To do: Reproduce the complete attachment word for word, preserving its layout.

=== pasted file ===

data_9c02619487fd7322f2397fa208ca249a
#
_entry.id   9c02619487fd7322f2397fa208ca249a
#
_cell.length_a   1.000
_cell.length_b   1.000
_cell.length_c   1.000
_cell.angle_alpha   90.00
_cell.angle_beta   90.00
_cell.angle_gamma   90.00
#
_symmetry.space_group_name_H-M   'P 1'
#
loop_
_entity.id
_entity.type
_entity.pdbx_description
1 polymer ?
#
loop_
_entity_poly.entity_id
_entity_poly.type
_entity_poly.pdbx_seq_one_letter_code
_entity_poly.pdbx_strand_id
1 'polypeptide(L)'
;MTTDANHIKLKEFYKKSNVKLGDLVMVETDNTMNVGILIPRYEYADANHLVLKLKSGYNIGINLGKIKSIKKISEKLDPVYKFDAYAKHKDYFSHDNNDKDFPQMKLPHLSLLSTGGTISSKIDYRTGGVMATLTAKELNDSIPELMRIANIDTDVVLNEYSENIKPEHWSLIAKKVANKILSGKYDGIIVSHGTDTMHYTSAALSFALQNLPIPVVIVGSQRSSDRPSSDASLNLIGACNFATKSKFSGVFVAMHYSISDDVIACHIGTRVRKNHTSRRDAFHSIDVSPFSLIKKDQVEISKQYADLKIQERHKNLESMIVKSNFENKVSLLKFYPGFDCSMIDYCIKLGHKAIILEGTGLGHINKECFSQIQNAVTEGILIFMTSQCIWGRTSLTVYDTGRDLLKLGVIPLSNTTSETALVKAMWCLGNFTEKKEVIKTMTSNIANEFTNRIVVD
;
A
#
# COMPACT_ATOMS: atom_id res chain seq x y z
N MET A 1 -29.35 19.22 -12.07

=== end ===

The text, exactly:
data_9c02619487fd7322f2397fa208ca249a
#
_entry.id   9c02619487fd7322f2397fa208ca249a
#
_cell.length_a   1.000
_cell.length_b   1.000
_cell.length_c   1.000
_cell.angle_alpha   90.00
_cell.angle_beta   90.00
_cell.angle_gamma   90.00
#
_symmetry.space_group_name_H-M   'P 1'
#
loop_
_entity.id
_entity.type
_entity.pdbx_description
1 polymer ?
#
loop_
_entity_poly.entity_id
_entity_poly.type
_entity_poly.pdbx_seq_one_letter_code
_entity_poly.pdbx_strand_id
1 'polypeptide(L)'
;MTTDANHIKLKEFYKKSNVKLGDLVMVETDNTMNVGILIPRYEYADANHLVLKLKSGYNIGINLGKIKSIKKISEKLDPVYKFDAYAKHKDYFSHDNNDKDFPQMKLPHLSLLSTGGTISSKIDYRTGGVMATLTAKELNDSIPELMRIANIDTDVVLNEYSENIKPEHWSLIAKKVANKILSGKYDGIIVSHGTDTMHYTSAALSFALQNLPIPVVIVGSQRSSDRPSSDASLNLIGACNFATKSKFSGVFVAMHYSISDDVIACHIGTRVRKNHTSRRDAFHSIDVSPFSLIKKDQVEISKQYADLKIQERHKNLESMIVKSNFENKVSLLKFYPGFDCSMIDYCIKLGHKAIILEGTGLGHINKECFSQIQNAVTEGILIFMTSQCIWGRTSLTVYDTGRDLLKLGVIPLSNTTSETALVKAMWCLGNFTEKKEVIKTMTSNIANEFTNRIVVD
;
A
#
# COMPACT_ATOMS: atom_id res chain seq x y z
N MET A 1 -29.35 19.22 -12.07